June 21, 2018
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Prognosis excellent for new cooperative medical job training program

By Andrew Neff, BDN Staff

BANGOR, Maine — A new medical job training program created by a federal grant and a first-time partnership with Eastern Maine Development Corporation, Penobscot Community Health Care and Bangor Adult Education isn’t even a year old, but it’s already getting an excellent prognosis.

“This is the first time we’ve partnered with PCHC for a training program like this, and the same thing for Bangor Adult Ed,” said Melissa Gerety, EMDC’s director of communications. “The thing that sets this apart is it’s also career advisement. There’s so much more that is included beyond traditional skills training.”

The medical office assistant training program is a one-year course which includes both training and job placement assistance. A recent program “graduate” from Bangor Adult Education and the first-ever class — which began May 14 and finished with certification exams on Feb. 1 — has already been hired.

“One of the graduates is working in health information systems for Eastern Maine Medical Center,” said Theresa Mudgett, EMDC’s regional coordinator for health care sector grants. “A job opening came up and she slid into it seamlessly. That served as an instant testimonial for us.”

The current program — the first at PCHC — began Feb. 15 and will continue through a five-week “core” course before the more advanced instruction and training begins. That phase will last 16 weeks and will produce graduates who will be proficient either as clinical or administrative medical office assistants.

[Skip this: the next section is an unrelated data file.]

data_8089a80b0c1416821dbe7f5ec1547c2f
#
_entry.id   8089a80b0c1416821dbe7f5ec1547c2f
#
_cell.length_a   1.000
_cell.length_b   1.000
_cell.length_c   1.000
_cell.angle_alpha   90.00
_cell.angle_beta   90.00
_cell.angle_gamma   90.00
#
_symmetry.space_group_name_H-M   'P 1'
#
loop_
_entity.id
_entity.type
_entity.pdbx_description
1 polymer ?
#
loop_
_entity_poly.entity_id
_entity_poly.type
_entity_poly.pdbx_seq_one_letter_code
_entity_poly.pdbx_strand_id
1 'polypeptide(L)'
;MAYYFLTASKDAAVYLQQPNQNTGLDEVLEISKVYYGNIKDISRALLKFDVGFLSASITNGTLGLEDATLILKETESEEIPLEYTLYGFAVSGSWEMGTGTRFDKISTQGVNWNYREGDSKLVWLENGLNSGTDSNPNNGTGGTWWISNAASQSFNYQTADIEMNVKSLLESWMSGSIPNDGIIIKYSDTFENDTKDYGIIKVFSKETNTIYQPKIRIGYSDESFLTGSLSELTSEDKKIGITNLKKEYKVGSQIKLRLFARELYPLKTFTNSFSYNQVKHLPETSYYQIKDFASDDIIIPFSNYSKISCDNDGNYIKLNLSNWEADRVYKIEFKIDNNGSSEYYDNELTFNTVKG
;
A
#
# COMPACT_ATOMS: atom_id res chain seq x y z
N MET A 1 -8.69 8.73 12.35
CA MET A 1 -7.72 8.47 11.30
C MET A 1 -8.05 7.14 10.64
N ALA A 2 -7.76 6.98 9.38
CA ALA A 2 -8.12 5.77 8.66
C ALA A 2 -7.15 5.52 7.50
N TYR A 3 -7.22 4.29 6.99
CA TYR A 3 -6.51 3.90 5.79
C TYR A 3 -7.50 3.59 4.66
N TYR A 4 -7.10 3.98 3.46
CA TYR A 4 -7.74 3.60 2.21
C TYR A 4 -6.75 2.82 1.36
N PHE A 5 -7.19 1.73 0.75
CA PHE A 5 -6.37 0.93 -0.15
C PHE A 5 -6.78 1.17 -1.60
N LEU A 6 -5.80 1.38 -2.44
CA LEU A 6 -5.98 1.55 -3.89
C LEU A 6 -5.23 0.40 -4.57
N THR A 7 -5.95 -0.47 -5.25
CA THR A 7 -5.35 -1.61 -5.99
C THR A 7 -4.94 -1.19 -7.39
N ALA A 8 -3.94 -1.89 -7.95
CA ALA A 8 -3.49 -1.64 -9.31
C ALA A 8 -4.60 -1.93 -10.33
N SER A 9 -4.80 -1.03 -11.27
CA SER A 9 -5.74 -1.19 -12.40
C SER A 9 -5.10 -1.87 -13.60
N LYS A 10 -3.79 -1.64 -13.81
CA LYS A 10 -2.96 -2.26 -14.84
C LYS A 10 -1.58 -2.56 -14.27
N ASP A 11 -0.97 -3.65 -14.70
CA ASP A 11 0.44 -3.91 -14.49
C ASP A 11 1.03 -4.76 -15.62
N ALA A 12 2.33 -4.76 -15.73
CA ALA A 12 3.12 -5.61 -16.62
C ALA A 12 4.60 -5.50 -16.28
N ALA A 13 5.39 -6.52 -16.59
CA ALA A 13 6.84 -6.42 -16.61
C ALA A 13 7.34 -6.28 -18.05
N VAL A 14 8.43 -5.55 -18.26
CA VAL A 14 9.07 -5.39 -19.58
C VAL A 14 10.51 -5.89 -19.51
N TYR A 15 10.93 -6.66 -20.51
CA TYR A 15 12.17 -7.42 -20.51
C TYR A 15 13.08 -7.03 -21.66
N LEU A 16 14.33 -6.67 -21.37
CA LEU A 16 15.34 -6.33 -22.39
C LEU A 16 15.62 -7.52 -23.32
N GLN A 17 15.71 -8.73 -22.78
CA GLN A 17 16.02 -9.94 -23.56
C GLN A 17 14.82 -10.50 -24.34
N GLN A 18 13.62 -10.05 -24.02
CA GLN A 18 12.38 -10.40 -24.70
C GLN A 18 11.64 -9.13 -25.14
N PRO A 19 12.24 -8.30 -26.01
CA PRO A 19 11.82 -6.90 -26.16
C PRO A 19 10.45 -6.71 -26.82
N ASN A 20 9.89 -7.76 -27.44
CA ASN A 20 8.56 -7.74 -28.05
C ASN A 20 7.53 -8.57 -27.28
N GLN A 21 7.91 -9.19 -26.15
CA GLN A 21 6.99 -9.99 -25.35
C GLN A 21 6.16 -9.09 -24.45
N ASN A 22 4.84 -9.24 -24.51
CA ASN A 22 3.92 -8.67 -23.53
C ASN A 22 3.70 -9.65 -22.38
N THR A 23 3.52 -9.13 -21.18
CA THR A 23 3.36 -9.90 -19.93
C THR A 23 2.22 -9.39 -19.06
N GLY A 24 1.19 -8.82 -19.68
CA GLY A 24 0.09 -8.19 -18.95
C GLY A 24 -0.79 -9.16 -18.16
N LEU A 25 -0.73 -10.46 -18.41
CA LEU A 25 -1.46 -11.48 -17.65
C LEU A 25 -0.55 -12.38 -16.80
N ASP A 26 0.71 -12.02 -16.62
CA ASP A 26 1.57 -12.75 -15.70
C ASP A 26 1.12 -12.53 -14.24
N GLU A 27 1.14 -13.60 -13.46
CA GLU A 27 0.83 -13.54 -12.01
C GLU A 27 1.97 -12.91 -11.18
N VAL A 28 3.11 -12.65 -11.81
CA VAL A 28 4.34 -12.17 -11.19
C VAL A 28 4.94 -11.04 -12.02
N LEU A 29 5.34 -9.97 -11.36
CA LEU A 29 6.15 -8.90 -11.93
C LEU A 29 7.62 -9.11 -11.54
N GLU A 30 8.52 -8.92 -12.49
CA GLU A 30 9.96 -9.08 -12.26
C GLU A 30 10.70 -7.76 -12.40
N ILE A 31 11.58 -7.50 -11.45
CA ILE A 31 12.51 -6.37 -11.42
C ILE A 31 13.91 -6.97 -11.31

PCHC will start a third course — and Bangor Adult Education its second — in April. In all, EMDC and PCHC expect to have 36 assistants trained and certified by the time all three courses finish up. Bangor Adult Ed will have 30-40 graduates who will earn 60-hour WorkReady training certificates.

The grant funding the program came from the federal American Recovery and Reinvestment Act of 2009. Mudget said Maine received $4.3 million in funding overall, but she was unsure how much of that went into the medical training program.

This program is a first in another way.

“It’s also a first where a business came to us with a need for a program to train employees to do certain medical office skills,” Mudgett explained. “There’s tremendous demand.”

Both Mudgett and Jennifer McBee, PCHC’s training and development director and director of medical records and referral, said health care is experiencing extraordinarily rapid growth.

“We’ve had so many openings for entry-level positions at area health care clinics and services the last couple years, and there just wasn’t the number of people necessary to fill those positions locally,” said McBee.

In addition to the core training program offered by both PCHC and Bangor Adult Ed, more advanced training and instruction is also offered. Bangor Adult Ed’s sessions are six to nine hours a week spread out over three classes. PCHC’s schedule utilizes full class days of six hours on Mondays and Fridays and three hours on Wednesdays.

“There is more of a classroom structure with a teacher,” said McBee. “Ours is more hands-on. A lot of what we do is soft skills training like communication, customer service, cultural diversity, et cetera.”

The training also includes medical terminology 101 and electronic health record training. There’s also advanced training for Microsoft Word and Excel, anatomy and physiology.

The program is simply an adaptation of the one PCHC has been using for more than a year to train their own employees.

A request for an extension on program funding was granted, allowing it to continue through June, but Mudget, McBee and Gerety said the program won’t stop there.

“We do see this continuing well beyond June,” McBee said. “There are so many talented people who are unemployed right now who could really thrive with this ”

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